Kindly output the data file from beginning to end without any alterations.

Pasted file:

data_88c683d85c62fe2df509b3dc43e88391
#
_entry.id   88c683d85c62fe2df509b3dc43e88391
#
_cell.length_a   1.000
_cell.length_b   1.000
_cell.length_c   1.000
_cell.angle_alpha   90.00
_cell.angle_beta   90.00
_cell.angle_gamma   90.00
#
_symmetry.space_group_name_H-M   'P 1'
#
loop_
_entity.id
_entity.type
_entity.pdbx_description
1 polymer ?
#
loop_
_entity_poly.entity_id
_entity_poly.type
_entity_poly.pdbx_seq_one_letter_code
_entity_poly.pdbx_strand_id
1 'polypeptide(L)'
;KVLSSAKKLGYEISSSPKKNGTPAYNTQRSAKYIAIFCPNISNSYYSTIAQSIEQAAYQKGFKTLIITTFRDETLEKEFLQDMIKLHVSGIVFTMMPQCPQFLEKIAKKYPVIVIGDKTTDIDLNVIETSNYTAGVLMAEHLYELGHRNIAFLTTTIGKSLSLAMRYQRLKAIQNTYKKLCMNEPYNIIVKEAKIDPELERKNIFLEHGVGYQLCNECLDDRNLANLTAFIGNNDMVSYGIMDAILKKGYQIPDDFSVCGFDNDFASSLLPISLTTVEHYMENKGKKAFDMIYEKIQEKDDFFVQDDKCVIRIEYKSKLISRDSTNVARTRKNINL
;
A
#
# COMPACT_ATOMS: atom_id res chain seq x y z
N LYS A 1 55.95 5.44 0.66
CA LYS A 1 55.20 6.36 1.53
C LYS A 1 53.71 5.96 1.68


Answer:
data_88c683d85c62fe2df509b3dc43e88391
#
_entry.id   88c683d85c62fe2df509b3dc43e88391
#
_cell.length_a   1.000
_cell.length_b   1.000
_cell.length_c   1.000
_cell.angle_alpha   90.00
_cell.angle_beta   90.00
_cell.angle_gamma   90.00
#
_symmetry.space_group_name_H-M   'P 1'
#
loop_
_entity.id
_entity.type
_entity.pdbx_description
1 polymer ?
#
loop_
_entity_poly.entity_id
_entity_poly.type
_entity_poly.pdbx_seq_one_letter_code
_entity_poly.pdbx_strand_id
1 'polypeptide(L)'
;KVLSSAKKLGYEISSSPKKNGTPAYNTQRSAKYIAIFCPNISNSYYSTIAQSIEQAAYQKGFKTLIITTFRDETLEKEFLQDMIKLHVSGIVFTMMPQCPQFLEKIAKKYPVIVIGDKTTDIDLNVIETSNYTAGVLMAEHLYELGHRNIAFLTTTIGKSLSLAMRYQRLKAIQNTYKKLCMNEPYNIIVKEAKIDPELERKNIFLEHGVGYQLCNECLDDRNLANLTAFIGNNDMVSYGIMDAILKKGYQIPDDFSVCGFDNDFASSLLPISLTTVEHYMENKGKKAFDMIYEKIQEKDDFFVQDDKCVIRIEYKSKLISRDSTNVARTRKNINL
;
A
#
# COMPACT_ATOMS: atom_id res chain seq x y z
N LYS A 1 55.95 5.44 0.66
CA LYS A 1 55.20 6.36 1.53
C LYS A 1 53.71 5.96 1.68